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What do I do if a condom breaks?

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Don’t panic! Accidents happen, so try not to blame each other. If a condom breaks or slips off during a service:

  • stop the service
  • try to remain calm
  • look for the condom (is it still on the client’s penis, or has it disappeared inside you?)
  • follow the advice below depending on the service
  • seek PEP services if there is a risk for HIV transmission (more information on PEP can be found here)
  • go for an STI check after seven days, or earlier if symptoms develop.

A woman having vaginal sex should:

  • urinate to clear your urethra
  • remove excess semen by squatting down and squeezing with your vaginal muscles
  • wash the outside of your genitals by splashing them with water
  • not douche or wash inside your vagina because this can push any sperm and bacteria into the cervix, which is more likely to result in a pregnancy or STI. Douching also alters the useful bacteria that protects your vagina from infection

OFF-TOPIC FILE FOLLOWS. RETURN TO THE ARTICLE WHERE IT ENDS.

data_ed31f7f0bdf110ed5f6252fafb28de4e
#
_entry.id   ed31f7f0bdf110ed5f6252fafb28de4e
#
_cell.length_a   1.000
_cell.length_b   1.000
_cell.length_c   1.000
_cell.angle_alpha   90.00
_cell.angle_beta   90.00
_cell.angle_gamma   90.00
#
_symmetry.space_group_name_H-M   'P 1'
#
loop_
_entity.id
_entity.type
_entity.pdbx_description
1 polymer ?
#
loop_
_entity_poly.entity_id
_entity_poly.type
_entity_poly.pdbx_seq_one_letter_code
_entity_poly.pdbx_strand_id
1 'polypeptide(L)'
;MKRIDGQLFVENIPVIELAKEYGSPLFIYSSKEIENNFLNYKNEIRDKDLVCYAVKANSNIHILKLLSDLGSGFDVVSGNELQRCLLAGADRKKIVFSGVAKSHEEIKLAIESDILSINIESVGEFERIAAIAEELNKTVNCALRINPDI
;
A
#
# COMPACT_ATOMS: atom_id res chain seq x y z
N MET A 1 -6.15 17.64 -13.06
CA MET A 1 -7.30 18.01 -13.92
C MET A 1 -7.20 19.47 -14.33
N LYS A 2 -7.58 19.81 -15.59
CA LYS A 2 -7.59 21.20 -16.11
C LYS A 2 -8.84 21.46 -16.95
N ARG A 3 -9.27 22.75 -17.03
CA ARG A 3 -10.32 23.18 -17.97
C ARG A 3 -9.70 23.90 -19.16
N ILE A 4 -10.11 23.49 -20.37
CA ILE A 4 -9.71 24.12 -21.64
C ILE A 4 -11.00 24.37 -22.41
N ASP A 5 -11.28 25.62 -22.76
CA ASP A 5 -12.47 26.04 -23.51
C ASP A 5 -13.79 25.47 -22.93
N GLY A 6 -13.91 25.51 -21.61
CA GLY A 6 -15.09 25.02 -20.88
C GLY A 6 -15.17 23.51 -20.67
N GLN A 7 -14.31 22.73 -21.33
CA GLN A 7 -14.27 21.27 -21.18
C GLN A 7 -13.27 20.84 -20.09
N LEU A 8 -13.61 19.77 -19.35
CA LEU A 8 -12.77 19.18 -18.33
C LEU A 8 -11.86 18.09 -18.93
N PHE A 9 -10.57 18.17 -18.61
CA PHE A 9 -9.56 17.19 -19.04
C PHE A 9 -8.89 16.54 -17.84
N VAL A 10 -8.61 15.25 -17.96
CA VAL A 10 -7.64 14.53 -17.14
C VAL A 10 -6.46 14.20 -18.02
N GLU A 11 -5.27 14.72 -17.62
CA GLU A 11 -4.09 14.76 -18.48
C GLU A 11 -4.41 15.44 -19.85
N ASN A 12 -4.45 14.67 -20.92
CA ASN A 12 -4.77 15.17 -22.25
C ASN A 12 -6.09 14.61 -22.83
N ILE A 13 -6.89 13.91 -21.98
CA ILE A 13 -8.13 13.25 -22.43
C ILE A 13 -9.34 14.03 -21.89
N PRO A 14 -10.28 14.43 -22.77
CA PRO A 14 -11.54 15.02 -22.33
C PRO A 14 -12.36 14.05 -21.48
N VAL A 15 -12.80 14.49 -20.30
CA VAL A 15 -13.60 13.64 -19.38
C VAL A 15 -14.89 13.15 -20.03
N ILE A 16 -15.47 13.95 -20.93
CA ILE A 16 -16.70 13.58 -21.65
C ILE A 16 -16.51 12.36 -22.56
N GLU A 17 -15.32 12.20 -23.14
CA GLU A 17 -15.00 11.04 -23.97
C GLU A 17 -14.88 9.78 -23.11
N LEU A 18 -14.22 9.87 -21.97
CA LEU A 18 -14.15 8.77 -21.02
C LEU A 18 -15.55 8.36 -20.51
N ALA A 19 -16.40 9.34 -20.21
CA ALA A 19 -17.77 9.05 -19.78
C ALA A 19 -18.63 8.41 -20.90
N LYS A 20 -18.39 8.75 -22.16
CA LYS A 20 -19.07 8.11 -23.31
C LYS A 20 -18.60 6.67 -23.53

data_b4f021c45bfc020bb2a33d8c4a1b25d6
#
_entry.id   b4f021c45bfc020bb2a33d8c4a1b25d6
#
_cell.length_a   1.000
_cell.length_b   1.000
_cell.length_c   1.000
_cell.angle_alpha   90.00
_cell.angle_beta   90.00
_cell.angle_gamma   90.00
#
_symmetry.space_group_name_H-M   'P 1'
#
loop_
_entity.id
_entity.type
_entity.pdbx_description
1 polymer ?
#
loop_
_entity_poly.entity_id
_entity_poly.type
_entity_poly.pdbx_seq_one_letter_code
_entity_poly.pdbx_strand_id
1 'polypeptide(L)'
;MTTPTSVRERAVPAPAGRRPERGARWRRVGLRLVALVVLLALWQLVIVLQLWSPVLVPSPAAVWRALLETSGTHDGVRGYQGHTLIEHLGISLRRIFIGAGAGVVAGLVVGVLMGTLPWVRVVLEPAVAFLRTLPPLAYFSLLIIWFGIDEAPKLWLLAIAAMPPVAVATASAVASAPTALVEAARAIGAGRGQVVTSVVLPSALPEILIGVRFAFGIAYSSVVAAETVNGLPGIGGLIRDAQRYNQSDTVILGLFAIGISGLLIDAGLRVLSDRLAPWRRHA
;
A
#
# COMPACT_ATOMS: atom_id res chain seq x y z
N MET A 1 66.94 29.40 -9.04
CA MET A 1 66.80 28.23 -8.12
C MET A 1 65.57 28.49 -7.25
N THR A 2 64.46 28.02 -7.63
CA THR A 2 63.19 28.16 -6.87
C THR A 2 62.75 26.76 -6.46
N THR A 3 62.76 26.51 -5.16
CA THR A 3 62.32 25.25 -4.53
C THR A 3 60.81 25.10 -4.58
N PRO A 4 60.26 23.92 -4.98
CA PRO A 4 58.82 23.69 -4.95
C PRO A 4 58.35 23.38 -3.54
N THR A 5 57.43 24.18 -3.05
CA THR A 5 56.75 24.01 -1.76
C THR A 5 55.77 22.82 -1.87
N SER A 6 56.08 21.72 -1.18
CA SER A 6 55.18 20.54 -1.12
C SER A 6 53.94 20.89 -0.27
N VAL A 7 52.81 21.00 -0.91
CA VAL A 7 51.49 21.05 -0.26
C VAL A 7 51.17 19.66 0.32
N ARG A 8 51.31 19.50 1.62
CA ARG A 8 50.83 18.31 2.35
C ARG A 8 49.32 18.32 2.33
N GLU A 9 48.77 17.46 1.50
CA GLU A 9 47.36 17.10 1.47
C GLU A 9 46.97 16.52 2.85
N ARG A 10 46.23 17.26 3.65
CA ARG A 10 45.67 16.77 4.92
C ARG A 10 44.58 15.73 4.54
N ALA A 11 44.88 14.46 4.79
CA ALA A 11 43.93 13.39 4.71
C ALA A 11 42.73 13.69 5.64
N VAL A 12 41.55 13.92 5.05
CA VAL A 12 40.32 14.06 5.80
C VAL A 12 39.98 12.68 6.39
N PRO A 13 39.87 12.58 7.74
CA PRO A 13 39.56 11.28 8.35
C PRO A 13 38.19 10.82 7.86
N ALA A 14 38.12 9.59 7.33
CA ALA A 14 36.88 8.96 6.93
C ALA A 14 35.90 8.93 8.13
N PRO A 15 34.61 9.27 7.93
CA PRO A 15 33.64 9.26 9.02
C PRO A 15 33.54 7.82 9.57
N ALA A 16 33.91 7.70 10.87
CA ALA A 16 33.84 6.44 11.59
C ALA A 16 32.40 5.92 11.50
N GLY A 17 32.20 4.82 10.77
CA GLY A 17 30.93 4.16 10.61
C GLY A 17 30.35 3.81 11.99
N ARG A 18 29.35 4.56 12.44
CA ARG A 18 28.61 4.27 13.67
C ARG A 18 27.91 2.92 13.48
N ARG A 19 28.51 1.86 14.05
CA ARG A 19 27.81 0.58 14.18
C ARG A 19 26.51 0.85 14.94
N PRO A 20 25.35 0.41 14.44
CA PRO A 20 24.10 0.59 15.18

• get emergency contraception—such as the morning after pill—if no other contraception is being used. Emergency contraception is available at the chemist, or contact your sexual health clinic or doctor.

A person receiving anal sex should:

  • sit on the toilet and bear down to remove as much semen as possible
  • not douche because this can create tears in the anus and increase the likelihood of STI infection including HIV.

A person giving anal sex should:

  • wash the genital area thoroughly, particularly under the foreskin
  • urinate.

A person giving oral sex should:

  • spit out any semen quickly, or swallow it immediately—do not let it stay in your mouth
  • rinse and spit using water
  • not brush or floss the teeth for at least one hour after the service.

A man receiving oral sex should:

  • urinate immediately and wash the penis thoroughly, particularly under the foreskin.